Here are a few variations of the idiom, often modified to fit the context or to add flavor:

  • Feel like a fish out of water
  • Be like a fish out of water
  • Like a fish in water

How Is a Fish Out of Water Commonly Used in Context?

The idiom a fish out of water paints a vivid picture of discomfort and unfamiliarity in various situations. In the following sections, explore the diverse applications of this expressive phrase, discover real-world examples highlighting its usage, and gain practical tips for incorporating it effectively into your language. 

What Are the Different Ways to Use a Fish Out of Water?

Consider these different contexts and their related sentence examples to help you understand the idiom’s use.

  • Social awkwardness: “At the formal dinner, John, who was more accustomed to casual gatherings, felt like a fish out of water.”
  • New environments: “On her first day at the new job, Clarke was like a fish out of water, unfamiliar with the office culture.”
  • Cultural displacement: “While traveling abroad, the tourist often felt like a fish out of water, struggling to adapt to local customs.”
  • Unfamiliar tasks or roles: “Assigned to lead a complex project, the junior employee felt like a fish out of water in a role beyond her usual responsibilities.”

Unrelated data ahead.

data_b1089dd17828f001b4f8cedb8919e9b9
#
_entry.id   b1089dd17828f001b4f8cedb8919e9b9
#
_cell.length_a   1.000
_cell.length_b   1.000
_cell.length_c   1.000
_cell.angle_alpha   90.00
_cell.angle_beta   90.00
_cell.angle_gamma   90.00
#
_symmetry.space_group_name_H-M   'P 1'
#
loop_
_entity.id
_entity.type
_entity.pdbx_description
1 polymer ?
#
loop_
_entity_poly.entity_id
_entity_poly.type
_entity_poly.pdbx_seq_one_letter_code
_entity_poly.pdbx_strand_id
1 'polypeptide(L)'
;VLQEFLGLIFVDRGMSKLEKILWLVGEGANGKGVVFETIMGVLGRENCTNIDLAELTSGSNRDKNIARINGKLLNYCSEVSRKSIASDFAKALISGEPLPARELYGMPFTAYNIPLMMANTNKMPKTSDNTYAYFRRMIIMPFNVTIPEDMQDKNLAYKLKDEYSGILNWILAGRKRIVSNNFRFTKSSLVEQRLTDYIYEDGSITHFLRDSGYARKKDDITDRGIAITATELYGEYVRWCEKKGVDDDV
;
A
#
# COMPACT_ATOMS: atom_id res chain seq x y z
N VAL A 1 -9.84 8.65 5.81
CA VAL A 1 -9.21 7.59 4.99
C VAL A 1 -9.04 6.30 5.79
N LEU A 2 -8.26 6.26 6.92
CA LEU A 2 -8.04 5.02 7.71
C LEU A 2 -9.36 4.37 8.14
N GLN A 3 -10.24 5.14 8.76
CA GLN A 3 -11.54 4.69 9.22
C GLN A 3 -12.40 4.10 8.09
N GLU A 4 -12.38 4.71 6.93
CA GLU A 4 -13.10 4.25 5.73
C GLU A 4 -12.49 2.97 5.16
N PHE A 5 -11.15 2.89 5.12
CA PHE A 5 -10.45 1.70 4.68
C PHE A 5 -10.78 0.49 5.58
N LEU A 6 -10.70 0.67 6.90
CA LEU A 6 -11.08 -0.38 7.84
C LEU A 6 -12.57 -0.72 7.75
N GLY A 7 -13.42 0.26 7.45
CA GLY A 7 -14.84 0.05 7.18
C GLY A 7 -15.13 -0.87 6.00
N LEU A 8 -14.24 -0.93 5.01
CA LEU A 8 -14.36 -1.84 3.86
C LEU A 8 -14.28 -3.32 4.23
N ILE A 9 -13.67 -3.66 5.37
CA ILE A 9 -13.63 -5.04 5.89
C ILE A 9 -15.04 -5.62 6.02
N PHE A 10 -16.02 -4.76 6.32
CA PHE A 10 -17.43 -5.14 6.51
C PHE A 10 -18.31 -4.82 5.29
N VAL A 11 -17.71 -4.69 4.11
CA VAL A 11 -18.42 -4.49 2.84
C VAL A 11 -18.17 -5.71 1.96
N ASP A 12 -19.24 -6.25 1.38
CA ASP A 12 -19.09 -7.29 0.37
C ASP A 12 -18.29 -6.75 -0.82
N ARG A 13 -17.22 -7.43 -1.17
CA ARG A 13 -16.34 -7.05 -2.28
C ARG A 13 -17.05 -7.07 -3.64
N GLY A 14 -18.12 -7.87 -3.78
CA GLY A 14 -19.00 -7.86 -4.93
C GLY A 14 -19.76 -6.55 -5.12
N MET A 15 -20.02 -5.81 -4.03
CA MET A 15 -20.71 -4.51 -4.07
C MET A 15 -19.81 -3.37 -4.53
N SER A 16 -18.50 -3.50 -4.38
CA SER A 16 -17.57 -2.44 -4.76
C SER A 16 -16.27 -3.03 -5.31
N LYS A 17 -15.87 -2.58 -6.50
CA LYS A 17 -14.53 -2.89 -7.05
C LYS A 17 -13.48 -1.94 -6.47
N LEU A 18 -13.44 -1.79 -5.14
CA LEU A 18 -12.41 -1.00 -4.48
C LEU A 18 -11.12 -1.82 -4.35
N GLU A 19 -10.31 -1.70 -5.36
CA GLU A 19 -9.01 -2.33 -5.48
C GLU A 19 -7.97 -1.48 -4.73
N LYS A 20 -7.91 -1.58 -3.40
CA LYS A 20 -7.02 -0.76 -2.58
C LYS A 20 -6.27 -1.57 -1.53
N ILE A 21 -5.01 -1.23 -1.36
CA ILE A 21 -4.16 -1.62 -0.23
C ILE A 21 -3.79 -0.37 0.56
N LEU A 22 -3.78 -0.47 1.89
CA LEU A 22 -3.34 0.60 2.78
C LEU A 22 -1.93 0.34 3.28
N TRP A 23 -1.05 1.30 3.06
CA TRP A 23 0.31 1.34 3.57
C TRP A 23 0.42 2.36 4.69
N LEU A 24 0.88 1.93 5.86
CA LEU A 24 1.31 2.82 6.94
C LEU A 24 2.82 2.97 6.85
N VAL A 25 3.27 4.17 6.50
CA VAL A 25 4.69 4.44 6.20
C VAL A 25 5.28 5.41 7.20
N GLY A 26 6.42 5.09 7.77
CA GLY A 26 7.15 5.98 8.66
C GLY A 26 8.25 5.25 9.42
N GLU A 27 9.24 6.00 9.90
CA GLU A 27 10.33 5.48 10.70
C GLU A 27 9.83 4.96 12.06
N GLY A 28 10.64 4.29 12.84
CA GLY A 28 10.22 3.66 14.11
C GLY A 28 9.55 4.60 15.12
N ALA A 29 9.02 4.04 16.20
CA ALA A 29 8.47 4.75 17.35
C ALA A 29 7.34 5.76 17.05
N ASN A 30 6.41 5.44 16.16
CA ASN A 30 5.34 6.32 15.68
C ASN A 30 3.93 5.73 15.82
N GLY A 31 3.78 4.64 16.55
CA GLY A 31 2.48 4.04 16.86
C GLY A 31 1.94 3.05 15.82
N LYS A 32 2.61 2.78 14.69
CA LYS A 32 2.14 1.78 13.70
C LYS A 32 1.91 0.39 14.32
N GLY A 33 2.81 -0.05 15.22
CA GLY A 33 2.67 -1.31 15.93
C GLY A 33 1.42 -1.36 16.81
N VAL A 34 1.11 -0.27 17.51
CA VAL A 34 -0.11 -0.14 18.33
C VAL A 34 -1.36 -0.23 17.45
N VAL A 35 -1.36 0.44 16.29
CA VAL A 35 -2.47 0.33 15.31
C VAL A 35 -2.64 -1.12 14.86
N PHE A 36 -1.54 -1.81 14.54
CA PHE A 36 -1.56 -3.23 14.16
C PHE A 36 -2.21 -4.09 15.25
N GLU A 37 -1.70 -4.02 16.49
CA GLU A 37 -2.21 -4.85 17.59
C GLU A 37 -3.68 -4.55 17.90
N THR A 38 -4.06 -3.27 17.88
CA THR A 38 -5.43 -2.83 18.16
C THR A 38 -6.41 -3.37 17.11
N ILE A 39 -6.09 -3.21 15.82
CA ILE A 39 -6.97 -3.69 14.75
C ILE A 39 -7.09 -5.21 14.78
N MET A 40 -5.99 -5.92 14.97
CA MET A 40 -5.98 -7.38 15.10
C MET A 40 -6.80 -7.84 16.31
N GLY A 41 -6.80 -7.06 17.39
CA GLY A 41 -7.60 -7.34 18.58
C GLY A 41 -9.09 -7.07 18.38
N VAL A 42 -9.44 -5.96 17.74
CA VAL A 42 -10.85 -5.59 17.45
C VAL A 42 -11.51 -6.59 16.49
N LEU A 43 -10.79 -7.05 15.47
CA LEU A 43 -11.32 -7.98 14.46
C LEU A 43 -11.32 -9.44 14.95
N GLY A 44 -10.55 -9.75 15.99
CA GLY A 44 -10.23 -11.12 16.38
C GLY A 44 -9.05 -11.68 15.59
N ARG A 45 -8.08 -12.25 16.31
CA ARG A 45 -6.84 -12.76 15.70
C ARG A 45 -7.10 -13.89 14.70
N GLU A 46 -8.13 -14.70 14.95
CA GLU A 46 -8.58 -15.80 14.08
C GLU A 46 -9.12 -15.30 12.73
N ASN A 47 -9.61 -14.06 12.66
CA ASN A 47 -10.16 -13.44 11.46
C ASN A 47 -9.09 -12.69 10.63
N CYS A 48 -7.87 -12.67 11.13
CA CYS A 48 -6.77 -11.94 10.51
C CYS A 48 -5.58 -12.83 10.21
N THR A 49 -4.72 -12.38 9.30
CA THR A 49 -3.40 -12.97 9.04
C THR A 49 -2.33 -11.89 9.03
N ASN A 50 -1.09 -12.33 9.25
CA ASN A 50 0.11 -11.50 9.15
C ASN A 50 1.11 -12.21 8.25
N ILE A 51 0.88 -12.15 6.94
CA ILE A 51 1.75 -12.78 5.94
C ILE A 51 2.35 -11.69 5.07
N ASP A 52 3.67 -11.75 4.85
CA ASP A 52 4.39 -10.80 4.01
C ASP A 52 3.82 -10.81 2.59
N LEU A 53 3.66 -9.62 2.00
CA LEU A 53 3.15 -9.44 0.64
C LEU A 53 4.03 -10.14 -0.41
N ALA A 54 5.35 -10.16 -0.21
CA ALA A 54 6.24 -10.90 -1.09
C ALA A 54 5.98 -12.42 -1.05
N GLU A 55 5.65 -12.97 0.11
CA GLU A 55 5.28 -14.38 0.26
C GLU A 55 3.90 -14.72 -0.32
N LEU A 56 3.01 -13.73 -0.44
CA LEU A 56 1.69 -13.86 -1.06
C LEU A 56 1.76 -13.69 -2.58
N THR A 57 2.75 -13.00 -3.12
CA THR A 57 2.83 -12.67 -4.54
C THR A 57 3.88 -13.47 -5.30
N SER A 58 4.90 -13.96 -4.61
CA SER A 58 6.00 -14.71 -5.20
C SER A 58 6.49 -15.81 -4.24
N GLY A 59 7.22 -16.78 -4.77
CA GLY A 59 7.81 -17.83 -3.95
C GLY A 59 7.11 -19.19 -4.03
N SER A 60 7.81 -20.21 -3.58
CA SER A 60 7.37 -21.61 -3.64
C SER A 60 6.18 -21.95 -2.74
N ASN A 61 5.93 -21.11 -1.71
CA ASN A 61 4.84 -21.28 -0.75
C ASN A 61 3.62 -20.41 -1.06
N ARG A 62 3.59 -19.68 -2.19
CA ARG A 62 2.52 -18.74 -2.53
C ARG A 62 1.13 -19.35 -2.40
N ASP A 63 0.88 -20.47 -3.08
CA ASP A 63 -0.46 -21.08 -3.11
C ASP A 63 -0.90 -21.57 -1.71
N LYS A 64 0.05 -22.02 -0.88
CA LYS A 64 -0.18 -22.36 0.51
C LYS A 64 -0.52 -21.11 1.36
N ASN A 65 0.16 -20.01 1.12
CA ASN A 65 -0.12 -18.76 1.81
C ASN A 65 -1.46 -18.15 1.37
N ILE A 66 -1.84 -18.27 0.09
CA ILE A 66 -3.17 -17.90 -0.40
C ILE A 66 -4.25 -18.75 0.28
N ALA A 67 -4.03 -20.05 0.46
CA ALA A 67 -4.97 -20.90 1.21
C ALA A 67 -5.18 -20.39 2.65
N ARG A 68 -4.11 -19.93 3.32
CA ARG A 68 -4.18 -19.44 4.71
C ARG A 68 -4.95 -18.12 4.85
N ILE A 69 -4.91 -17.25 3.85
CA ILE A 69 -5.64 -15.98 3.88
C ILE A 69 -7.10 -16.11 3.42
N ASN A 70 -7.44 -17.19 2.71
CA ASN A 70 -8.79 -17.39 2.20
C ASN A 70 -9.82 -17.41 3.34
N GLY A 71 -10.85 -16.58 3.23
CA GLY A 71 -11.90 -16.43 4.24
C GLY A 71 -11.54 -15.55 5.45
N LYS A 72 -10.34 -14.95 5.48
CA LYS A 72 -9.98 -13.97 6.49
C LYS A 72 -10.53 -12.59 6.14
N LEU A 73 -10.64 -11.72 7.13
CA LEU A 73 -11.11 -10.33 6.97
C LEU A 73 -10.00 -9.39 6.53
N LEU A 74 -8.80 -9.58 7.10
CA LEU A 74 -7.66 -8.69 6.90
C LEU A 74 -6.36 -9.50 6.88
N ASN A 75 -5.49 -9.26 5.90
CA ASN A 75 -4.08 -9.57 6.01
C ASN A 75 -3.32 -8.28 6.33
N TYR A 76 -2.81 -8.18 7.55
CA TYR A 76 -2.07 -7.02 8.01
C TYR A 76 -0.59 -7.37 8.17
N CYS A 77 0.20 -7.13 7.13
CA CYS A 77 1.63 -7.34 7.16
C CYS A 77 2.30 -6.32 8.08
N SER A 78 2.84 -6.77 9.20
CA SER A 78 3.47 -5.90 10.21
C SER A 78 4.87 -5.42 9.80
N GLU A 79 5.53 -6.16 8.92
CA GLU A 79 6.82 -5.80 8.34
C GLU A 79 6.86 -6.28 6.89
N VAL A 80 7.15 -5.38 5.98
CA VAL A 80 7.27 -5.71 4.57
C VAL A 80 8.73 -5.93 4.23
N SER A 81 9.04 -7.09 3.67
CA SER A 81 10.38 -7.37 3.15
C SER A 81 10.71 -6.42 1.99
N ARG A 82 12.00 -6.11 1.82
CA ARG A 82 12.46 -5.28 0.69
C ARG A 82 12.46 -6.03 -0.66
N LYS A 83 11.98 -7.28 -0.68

• Mismatched expertise: “In the technology seminar, the non-tech-savvy participant seemed like a fish out of water amid the jargon-filled discussions.”
  • Language barriers: “In the foreign language class, the student who hadn’t studied the language before felt like a fish out of water.”

Where Can You Find Examples of the Idiom a Fish Out of Water?

Examples of the idiom a fish out of water can be found in various forms of media, including:

  • Literature 
  • Movies and TV shows
  • Personal anecdotes 
  • Online, news, or magazine articles 

The idiom is often found online in various news stories and editorials to highlight various personal narratives:

When she fell in love with the local outdoorsman, she moved and became a fish out of water in New York Mills. (The Wadema Pioneer Journal)

Yashere’s comedy tends to revolve around being a fish out of water, the tensions inherent in being born in London but having Nigerian roots, or a black Brit in America. (The Guardian)

What Are Some Tips for Using the Idiom a Fish Out of Water Effectively?

Here are some tips for using the idiom a fish out of water effectively:

  • Understand the context: Consider the context in which you are using the idiom. This will help ensure that your usage is appropriate and clear.
  • Use descriptive language: When using the idiom, provide additional details or descriptions to elaborate on specific aspects of the situation or environment that made you feel like a fish out of water. 
  • Consider alternatives: If you feel the idiom may be overused, consider using synonyms or related idiomatic expressions that convey a similar meaning.